Staley gets call from the Hall
USC women’s coach to be inducted into Basketball Hall of Fame in September ceremonies
04/08/2013 9:02 PM
04/07/2015 5:49 PM
When the Basketball Hall of Fame called, Dawn Staley didn’t answer.
The South Carolina women’s basketball coach had her phone on silent during a team meeting. She eventually noticed a text message from one of her former Temple players asking if Staley had heard from the Hall of Fame.
“I really wasn’t thinking about it, and I forgot this was the day I’d receive the call, but I got that text,” Staley said. “Then I checked my voicemail and I had a couple messages from someone from the Hall of Fame who said to call him back.”
Staley said, “it’s been a state of shock ever since” she returned the call, learning she was elected into this year’s class. The accomplishment is one of many Staley has received for her illustrious playing career and has followed into her coaching career.
Among those joining Staley in the Naismith Memorial Basketball Hall of Fame’s Class of 2013 are college basketball coaches Rick Pitino, Guy Lewis, Jerry Tarkanian and Sylvia Hatchell, and former NBA players Gary Payton and Bernard King. Hall of Fame induction ceremonies will be held in September in Springfield, Mass.
“It doesn’t seem real even though we just did a press conference,” Staley said. “It’s real and as real as it could be, but I’m still in a state of shock because I just think of being inducted into a hall of fame as something that comes later in life.”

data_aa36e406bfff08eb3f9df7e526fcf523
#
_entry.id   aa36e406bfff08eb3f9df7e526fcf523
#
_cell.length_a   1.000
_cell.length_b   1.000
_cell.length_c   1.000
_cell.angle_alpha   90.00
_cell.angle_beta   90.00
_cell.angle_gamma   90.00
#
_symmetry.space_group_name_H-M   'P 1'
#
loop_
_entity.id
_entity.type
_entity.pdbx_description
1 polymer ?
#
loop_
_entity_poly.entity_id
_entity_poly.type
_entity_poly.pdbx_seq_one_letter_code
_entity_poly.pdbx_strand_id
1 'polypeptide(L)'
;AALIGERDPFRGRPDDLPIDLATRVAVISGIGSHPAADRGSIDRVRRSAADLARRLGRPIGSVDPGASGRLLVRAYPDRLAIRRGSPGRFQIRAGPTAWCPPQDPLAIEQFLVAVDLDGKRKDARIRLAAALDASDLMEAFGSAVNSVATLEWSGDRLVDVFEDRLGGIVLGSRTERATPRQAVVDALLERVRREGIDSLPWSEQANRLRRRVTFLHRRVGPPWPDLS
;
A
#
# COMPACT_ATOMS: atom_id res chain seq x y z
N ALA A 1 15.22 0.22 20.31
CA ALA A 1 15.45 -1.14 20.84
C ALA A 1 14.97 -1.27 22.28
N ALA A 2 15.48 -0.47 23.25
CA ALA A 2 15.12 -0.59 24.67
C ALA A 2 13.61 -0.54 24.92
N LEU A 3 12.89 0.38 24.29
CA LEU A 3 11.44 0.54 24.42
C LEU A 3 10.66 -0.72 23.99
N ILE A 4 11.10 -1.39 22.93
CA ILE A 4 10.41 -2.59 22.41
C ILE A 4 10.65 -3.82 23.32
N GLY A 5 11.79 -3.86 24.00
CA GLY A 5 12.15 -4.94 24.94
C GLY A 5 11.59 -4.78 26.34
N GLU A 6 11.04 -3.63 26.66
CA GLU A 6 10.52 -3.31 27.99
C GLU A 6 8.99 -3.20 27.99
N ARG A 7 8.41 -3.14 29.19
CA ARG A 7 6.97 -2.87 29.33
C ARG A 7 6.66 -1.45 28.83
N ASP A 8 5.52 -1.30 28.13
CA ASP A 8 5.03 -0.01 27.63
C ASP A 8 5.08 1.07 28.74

It came as no surprise to former University of Virginia women’s basketball coach Debbie Ryan. She said she always thought Staley, 42, would be elected sooner rather than later.
“I’ll be honest with you. I knew she was going to do all this,” Ryan said. “I did. I knew she was going to transform Virginia and transform women’s basketball in so many ways just because of her work ethic and the way she approaches everything. There’s nothing too tough for Dawn. It almost got to the point where I would say she couldn’t do something just because I knew that if I said that, she’d go and do it.”
A three time all-American at Virginia, Staley led her team to three Final Fours and was the ACC Player of the Year. She won three Olympic gold medals as a player (1996, 2000, 2004) and one as an assistant coach in 2008. She was twice named USA Basketball’s Female Athlete of the Year.
Staley played professionally for the WNBA while also coaching at Temple, so she said it’s been hard for her to reflect on her playing career because she’s never experienced a break from basketball.
Staley doesn’t like the spotlight and doesn’t like to talk about herself, something her players appreciate given her many accomplishments.
“I’d heard of Coach Staley before, but I didn’t know all of the details of her celebrity and her fame until I put on the uniform,” former USC point guard La’Keisha Sutton said. “Everywhere we went, people were asking her for autographs or reminiscing. I kind of learned the history of it from playing with her.”